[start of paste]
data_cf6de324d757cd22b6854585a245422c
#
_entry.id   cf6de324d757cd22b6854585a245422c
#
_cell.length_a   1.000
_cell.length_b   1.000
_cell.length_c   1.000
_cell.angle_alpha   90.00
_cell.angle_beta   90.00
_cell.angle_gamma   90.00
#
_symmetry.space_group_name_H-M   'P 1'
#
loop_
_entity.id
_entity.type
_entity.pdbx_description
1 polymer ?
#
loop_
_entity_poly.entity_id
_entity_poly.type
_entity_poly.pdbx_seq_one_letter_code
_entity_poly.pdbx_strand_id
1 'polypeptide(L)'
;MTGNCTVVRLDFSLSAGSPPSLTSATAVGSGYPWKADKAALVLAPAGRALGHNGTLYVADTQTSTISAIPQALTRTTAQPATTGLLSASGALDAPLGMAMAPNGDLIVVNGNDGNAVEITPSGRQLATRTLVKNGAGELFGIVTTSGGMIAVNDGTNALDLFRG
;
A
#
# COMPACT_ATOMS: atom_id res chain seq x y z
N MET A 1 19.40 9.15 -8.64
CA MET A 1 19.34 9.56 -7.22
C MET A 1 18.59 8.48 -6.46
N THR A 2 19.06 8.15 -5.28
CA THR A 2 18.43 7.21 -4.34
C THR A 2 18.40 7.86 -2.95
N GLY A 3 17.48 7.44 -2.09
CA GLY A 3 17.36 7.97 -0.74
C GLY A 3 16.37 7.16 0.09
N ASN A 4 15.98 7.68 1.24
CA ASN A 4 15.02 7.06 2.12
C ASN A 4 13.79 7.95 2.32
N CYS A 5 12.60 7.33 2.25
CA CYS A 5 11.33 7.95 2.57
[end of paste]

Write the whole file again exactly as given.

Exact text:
data_cf6de324d757cd22b6854585a245422c
#
_entry.id   cf6de324d757cd22b6854585a245422c
#
_cell.length_a   1.000
_cell.length_b   1.000
_cell.length_c   1.000
_cell.angle_alpha   90.00
_cell.angle_beta   90.00
_cell.angle_gamma   90.00
#
_symmetry.space_group_name_H-M   'P 1'
#
loop_
_entity.id
_entity.type
_entity.pdbx_description
1 polymer ?
#
loop_
_entity_poly.entity_id
_entity_poly.type
_entity_poly.pdbx_seq_one_letter_code
_entity_poly.pdbx_strand_id
1 'polypeptide(L)'
;MTGNCTVVRLDFSLSAGSPPSLTSATAVGSGYPWKADKAALVLAPAGRALGHNGTLYVADTQTSTISAIPQALTRTTAQPATTGLLSASGALDAPLGMAMAPNGDLIVVNGNDGNAVEITPSGRQLATRTLVKNGAGELFGIVTTSGGMIAVNDGTNALDLFRG
;
A
#
# COMPACT_ATOMS: atom_id res chain seq x y z
N MET A 1 19.40 9.15 -8.64
CA MET A 1 19.34 9.56 -7.22
C MET A 1 18.59 8.48 -6.46
N THR A 2 19.06 8.15 -5.28
CA THR A 2 18.43 7.21 -4.34
C THR A 2 18.40 7.86 -2.95
N GLY A 3 17.48 7.44 -2.09
CA GLY A 3 17.36 7.97 -0.74
C GLY A 3 16.37 7.16 0.09
N ASN A 4 15.98 7.68 1.24
CA ASN A 4 15.02 7.06 2.12
C ASN A 4 13.79 7.95 2.32
N CYS A 5 12.60 7.33 2.25
CA CYS A 5 11.33 7.95 2.57